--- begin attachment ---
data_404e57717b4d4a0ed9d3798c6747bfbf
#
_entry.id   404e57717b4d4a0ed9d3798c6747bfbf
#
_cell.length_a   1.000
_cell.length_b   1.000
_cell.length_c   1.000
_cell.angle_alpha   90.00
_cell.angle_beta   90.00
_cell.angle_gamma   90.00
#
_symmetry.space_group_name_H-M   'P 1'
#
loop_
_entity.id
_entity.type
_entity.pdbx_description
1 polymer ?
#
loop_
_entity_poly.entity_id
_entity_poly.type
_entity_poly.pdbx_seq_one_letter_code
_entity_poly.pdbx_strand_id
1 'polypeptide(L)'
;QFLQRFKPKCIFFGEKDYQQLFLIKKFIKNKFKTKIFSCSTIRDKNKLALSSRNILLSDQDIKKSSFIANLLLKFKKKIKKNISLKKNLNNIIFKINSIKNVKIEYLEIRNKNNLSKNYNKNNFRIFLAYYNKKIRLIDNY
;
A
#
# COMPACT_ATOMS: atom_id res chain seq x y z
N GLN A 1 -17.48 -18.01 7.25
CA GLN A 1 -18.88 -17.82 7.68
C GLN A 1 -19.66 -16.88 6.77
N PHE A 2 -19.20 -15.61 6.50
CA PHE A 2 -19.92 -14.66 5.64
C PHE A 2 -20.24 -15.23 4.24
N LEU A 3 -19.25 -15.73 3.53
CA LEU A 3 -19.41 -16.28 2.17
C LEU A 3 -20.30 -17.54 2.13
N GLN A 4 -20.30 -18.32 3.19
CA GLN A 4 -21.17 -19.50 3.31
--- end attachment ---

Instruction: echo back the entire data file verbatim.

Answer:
data_404e57717b4d4a0ed9d3798c6747bfbf
#
_entry.id   404e57717b4d4a0ed9d3798c6747bfbf
#
_cell.length_a   1.000
_cell.length_b   1.000
_cell.length_c   1.000
_cell.angle_alpha   90.00
_cell.angle_beta   90.00
_cell.angle_gamma   90.00
#
_symmetry.space_group_name_H-M   'P 1'
#
loop_
_entity.id
_entity.type
_entity.pdbx_description
1 polymer ?
#
loop_
_entity_poly.entity_id
_entity_poly.type
_entity_poly.pdbx_seq_one_letter_code
_entity_poly.pdbx_strand_id
1 'polypeptide(L)'
;QFLQRFKPKCIFFGEKDYQQLFLIKKFIKNKFKTKIFSCSTIRDKNKLALSSRNILLSDQDIKKSSFIANLLLKFKKKIKKNISLKKNLNNIIFKINSIKNVKIEYLEIRNKNNLSKNYNKNNFRIFLAYYNKKIRLIDNY
;
A
#
# COMPACT_ATOMS: atom_id res chain seq x y z
N GLN A 1 -17.48 -18.01 7.25
CA GLN A 1 -18.88 -17.82 7.68
C GLN A 1 -19.66 -16.88 6.77
N PHE A 2 -19.20 -15.61 6.50
CA PHE A 2 -19.92 -14.66 5.64
C PHE A 2 -20.24 -15.23 4.24
N LEU A 3 -19.25 -15.73 3.53
CA LEU A 3 -19.41 -16.28 2.17
C LEU A 3 -20.30 -17.54 2.13
N GLN A 4 -20.30 -18.32 3.19
CA GLN A 4 -21.17 -19.50 3.31